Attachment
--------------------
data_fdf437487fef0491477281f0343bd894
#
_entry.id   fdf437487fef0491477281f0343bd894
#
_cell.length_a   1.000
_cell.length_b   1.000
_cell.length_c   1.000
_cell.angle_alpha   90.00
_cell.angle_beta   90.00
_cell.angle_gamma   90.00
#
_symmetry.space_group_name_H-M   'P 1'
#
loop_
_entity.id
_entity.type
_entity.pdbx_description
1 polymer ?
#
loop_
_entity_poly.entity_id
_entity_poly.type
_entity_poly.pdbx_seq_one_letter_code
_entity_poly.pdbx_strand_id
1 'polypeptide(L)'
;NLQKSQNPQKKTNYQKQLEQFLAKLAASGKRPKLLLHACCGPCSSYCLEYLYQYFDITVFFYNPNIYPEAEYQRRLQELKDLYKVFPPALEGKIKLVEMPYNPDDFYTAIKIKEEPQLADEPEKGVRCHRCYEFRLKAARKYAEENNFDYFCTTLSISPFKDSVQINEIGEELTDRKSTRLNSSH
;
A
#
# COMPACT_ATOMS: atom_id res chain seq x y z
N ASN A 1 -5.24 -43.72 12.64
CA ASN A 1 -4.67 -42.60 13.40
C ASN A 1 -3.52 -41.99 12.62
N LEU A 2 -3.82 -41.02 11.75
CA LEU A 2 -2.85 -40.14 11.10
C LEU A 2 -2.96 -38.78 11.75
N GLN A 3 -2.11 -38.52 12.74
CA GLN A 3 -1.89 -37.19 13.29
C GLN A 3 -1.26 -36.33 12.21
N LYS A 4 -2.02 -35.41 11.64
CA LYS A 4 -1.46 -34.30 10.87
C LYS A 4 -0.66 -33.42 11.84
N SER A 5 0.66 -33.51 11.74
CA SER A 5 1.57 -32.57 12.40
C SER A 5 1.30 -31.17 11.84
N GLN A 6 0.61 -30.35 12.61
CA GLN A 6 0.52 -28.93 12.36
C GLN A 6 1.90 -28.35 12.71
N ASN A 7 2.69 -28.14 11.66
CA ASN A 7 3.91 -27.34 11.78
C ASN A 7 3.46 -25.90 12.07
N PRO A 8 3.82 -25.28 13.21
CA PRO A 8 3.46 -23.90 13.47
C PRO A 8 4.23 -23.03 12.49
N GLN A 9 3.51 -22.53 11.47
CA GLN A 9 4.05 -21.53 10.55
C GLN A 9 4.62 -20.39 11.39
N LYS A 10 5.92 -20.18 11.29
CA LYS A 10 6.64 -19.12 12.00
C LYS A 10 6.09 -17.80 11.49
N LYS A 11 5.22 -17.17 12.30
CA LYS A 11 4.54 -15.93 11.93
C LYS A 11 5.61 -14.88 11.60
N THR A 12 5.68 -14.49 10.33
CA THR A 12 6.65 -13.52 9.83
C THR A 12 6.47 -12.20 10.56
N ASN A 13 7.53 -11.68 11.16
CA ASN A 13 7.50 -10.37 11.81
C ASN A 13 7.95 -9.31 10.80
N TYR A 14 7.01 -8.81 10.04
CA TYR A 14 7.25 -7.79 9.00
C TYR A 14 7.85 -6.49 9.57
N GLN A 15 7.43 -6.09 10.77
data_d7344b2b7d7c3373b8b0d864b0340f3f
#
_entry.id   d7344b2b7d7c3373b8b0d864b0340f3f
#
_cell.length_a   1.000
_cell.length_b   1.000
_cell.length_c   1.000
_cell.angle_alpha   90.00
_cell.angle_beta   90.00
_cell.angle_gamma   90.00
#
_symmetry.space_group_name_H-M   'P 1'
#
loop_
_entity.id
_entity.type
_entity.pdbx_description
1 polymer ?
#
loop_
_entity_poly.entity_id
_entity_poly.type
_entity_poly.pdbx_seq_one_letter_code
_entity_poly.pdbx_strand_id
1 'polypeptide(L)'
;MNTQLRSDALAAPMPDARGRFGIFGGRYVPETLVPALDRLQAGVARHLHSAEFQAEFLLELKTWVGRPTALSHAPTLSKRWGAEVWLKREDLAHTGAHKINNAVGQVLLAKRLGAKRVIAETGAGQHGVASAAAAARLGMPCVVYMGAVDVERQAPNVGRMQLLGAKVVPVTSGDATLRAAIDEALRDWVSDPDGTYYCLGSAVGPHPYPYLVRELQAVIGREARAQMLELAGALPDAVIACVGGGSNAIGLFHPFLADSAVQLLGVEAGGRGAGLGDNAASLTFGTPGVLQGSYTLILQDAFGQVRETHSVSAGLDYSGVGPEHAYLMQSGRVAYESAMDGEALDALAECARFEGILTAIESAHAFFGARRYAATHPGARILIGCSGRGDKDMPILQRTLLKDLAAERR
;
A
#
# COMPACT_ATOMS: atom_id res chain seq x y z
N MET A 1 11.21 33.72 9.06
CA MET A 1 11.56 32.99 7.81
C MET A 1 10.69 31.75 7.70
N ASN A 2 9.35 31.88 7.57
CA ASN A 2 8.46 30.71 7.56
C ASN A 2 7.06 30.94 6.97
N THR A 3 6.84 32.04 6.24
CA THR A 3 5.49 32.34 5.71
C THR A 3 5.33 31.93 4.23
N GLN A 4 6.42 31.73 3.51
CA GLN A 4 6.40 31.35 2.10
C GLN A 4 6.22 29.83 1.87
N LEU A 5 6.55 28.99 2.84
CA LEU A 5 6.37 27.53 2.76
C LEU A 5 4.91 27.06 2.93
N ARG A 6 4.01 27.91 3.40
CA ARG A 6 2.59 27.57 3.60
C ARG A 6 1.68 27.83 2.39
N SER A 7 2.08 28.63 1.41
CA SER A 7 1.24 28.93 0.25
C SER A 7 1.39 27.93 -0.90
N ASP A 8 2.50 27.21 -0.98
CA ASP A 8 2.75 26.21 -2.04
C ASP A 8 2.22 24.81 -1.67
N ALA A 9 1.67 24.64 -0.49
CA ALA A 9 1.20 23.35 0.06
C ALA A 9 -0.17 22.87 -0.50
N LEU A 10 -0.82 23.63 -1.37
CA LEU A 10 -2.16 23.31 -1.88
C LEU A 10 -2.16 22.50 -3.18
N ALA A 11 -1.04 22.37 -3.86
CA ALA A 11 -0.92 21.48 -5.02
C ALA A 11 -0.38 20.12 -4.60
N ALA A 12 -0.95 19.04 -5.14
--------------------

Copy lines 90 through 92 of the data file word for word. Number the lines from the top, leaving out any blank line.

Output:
_entity.pdbx_description
1 polymer ?
#